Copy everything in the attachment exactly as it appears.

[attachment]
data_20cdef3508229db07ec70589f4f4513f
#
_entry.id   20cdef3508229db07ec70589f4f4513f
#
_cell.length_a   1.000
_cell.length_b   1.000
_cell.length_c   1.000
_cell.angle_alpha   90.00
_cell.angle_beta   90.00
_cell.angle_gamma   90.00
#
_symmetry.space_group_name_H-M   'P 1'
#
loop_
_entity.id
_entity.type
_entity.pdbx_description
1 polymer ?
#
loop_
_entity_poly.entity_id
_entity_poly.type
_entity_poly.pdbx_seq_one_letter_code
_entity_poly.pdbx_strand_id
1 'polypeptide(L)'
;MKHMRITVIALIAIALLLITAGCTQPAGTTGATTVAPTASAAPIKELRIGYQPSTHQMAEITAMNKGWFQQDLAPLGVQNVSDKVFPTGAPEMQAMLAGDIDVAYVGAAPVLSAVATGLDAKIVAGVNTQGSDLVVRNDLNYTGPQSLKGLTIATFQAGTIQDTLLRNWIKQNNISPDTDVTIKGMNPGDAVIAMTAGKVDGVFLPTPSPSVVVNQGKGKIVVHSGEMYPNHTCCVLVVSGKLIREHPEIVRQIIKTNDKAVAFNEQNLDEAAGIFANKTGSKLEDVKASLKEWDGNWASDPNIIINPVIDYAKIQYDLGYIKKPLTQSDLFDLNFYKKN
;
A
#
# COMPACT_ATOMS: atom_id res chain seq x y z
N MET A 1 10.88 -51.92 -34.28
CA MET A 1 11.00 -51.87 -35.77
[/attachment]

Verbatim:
data_20cdef3508229db07ec70589f4f4513f
#
_entry.id   20cdef3508229db07ec70589f4f4513f
#
_cell.length_a   1.000
_cell.length_b   1.000
_cell.length_c   1.000
_cell.angle_alpha   90.00
_cell.angle_beta   90.00
_cell.angle_gamma   90.00
#
_symmetry.space_group_name_H-M   'P 1'
#
loop_
_entity.id
_entity.type
_entity.pdbx_description
1 polymer ?
#
loop_
_entity_poly.entity_id
_entity_poly.type
_entity_poly.pdbx_seq_one_letter_code
_entity_poly.pdbx_strand_id
1 'polypeptide(L)'
;MKHMRITVIALIAIALLLITAGCTQPAGTTGATTVAPTASAAPIKELRIGYQPSTHQMAEITAMNKGWFQQDLAPLGVQNVSDKVFPTGAPEMQAMLAGDIDVAYVGAAPVLSAVATGLDAKIVAGVNTQGSDLVVRNDLNYTGPQSLKGLTIATFQAGTIQDTLLRNWIKQNNISPDTDVTIKGMNPGDAVIAMTAGKVDGVFLPTPSPSVVVNQGKGKIVVHSGEMYPNHTCCVLVVSGKLIREHPEIVRQIIKTNDKAVAFNEQNLDEAAGIFANKTGSKLEDVKASLKEWDGNWASDPNIIINPVIDYAKIQYDLGYIKKPLTQSDLFDLNFYKKN
;
A
#
# COMPACT_ATOMS: atom_id res chain seq x y z
N MET A 1 10.88 -51.92 -34.28
CA MET A 1 11.00 -51.87 -35.77